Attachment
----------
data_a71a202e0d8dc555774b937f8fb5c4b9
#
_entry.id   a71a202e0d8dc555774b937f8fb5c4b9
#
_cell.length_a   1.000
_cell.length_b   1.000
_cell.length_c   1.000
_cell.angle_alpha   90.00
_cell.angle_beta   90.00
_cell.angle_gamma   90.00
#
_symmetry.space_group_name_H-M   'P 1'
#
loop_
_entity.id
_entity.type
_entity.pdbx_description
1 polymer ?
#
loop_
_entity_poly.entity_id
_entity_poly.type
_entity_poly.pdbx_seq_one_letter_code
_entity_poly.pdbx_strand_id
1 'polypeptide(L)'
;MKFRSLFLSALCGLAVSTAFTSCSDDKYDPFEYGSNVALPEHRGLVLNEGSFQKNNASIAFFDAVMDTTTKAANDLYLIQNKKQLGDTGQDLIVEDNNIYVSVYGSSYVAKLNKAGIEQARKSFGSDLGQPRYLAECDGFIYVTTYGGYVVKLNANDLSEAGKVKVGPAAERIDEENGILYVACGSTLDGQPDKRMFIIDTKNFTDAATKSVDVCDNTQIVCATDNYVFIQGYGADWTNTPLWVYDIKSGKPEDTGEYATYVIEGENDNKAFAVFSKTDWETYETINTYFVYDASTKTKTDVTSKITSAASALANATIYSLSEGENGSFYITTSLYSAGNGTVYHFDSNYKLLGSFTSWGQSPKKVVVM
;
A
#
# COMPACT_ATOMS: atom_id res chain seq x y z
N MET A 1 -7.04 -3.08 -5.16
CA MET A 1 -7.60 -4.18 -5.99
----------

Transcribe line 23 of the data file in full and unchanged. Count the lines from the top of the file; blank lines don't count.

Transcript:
_entity_poly.pdbx_seq_one_letter_code